By Andrew Nusca
Posting in Energy
Not to be left out of the "green" car wars, Mercedes-Benz announced on Monday the "first fuel-cell car to enter series production." The upside? The only thing that comes out of the car's tailpipe is water. The downside? We need an entirely new fueling infrastructure to support it.
Not to be left out of the "green" car wars, Mercedes-Benz announced on Monday the "first fuel-cell car to enter series production."
The new zero-emission B Class F-CELL offers performance similar to a 2.0-liter gasoline-powered car thanks to a 100 kW peak performance electric motor married to a drive system so efficient that, were it powered by diesel gasoline, would manage 71 miles per gallon.
The vehicle's range is 248 miles and it takes three minutes to refuel it.
About that fuel, by the way: at the heart of the F-CELL's technology sits a compact, high-performance fuel cell system. Hydrogen systems work by allowing gaseous hydrogen to react (and boy, can it react!) with atmospheric oxygen at 700 bar to generate a current for the electric motor.
The F-CELL uses a lithium-ion battery with an output of 35 kW and a capacity of 1.4 kWh to boost power and recover braking energy. Mercedes says it has good cold-start capability.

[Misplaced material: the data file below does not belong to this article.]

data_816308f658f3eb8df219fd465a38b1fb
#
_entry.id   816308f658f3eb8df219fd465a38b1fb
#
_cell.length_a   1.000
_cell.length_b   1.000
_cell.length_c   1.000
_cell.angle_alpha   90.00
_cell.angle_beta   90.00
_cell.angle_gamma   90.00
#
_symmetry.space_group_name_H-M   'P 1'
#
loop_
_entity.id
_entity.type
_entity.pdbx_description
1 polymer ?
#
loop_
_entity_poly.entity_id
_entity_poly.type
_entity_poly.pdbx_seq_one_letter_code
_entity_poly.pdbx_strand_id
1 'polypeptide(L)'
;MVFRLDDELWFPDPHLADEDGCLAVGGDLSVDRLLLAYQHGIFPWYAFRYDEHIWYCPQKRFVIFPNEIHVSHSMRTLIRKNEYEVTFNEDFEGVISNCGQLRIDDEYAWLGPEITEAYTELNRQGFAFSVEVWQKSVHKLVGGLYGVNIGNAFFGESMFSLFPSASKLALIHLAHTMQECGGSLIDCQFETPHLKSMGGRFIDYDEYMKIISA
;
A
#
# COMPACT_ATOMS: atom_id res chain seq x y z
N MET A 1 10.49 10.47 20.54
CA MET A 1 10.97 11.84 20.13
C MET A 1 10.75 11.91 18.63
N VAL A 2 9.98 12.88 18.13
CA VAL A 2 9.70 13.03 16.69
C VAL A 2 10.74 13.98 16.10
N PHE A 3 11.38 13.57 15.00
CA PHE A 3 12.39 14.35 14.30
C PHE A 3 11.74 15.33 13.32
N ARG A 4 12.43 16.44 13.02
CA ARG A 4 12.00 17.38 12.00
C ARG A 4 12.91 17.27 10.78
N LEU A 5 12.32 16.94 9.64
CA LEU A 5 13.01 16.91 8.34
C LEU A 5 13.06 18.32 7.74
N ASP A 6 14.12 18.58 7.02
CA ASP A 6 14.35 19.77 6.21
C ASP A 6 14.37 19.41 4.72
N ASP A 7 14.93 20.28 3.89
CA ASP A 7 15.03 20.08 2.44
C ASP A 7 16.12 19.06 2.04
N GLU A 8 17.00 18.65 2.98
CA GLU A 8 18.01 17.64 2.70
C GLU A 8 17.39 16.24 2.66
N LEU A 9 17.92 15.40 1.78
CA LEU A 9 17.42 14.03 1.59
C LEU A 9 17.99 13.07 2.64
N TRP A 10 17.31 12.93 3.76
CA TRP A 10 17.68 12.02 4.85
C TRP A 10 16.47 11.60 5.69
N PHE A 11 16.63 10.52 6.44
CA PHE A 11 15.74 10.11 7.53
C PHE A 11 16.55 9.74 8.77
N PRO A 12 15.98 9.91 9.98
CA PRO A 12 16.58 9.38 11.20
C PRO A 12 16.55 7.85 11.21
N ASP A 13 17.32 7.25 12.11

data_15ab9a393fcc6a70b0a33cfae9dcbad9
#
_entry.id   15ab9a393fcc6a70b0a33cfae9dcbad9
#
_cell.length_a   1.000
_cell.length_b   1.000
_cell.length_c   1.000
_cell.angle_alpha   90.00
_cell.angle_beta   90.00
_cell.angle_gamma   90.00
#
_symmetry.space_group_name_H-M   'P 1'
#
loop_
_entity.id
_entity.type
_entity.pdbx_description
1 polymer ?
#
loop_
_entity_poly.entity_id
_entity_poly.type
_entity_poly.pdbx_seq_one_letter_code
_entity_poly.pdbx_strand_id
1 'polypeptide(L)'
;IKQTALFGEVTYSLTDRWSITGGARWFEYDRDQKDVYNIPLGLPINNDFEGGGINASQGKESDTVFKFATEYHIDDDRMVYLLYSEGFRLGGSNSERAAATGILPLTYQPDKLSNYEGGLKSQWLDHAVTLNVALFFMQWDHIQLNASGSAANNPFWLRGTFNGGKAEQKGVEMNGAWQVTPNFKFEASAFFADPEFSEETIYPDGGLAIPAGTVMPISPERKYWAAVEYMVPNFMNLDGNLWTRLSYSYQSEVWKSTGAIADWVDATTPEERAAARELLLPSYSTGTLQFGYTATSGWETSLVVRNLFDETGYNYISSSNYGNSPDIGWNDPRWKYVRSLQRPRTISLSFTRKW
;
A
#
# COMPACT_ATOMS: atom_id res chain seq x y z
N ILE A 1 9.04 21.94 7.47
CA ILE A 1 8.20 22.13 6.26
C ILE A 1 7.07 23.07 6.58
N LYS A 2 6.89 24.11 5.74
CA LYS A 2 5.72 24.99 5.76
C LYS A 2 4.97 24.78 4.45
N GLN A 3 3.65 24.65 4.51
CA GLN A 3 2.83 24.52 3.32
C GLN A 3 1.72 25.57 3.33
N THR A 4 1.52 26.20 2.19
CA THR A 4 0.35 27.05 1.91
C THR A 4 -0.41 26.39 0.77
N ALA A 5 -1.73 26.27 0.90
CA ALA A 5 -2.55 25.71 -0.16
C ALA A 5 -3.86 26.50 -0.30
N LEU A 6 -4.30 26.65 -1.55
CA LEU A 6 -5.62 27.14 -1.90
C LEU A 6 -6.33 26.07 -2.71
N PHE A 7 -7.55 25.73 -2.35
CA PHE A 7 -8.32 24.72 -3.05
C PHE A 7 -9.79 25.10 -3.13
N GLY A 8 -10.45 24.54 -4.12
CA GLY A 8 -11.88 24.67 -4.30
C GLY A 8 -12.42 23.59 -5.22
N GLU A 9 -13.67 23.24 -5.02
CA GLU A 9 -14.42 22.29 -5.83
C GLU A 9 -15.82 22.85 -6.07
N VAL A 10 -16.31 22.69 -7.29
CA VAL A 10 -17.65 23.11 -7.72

The upside? The only thing that comes out of the car's tailpipe is water.
The downside? We need an entirely new fueling infrastructure -- yep, all those filling stations need to handle hydrogen, not gasoline -- to support it.
Mercedes says its parent company Daimler is "cooperating with government authorities, energy utilities and oil companies in joint projects in places such as Hamburg, Stuttgart and California" to make it happen.
But it's still a long road, so to speak.
Mercedes offers its own view on the hurdles such systems face:
Mercedes-Benz views the development of electric cars with battery and fuel cell drives for local zero-emission driving as a means of supplementing vehicles with high-tech internal combustion engines.Advanced diesel and petrol engines will remain important for automotive applications for a long time to come - not only for individual mobility in passenger cars - especially over long distances - but, more importantly, for freight transport in trucks.
Electric vehicles, on the other hand, will increasingly be used in urban transport.
Sep 1, 2009
@DeusExMachina: yes, that slipped through edits, of course. Thanks for the catch -- it's been fixed.
...someone's figured out a way to get hydrogen for free. Yes, this is a cool technology, but like ethenol, it's hardly efficient yet.